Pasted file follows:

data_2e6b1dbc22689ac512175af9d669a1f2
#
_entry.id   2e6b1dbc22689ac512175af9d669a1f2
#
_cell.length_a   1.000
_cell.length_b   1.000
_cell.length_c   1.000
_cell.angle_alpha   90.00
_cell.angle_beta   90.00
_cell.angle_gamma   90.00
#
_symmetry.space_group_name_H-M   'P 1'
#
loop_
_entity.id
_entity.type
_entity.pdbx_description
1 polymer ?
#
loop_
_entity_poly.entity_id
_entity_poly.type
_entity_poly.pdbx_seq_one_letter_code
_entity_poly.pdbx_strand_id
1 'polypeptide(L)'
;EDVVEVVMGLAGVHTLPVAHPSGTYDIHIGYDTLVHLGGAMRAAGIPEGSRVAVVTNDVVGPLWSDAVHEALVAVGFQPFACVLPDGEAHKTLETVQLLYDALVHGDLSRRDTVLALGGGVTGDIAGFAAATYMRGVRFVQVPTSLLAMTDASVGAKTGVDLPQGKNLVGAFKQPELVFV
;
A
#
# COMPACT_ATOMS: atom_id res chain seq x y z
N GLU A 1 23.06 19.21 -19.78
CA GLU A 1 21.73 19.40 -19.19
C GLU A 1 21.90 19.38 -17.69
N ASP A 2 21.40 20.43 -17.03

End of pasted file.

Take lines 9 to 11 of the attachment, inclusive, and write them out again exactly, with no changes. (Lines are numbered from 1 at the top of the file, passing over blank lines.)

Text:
_cell.angle_beta   90.00
_cell.angle_gamma   90.00
#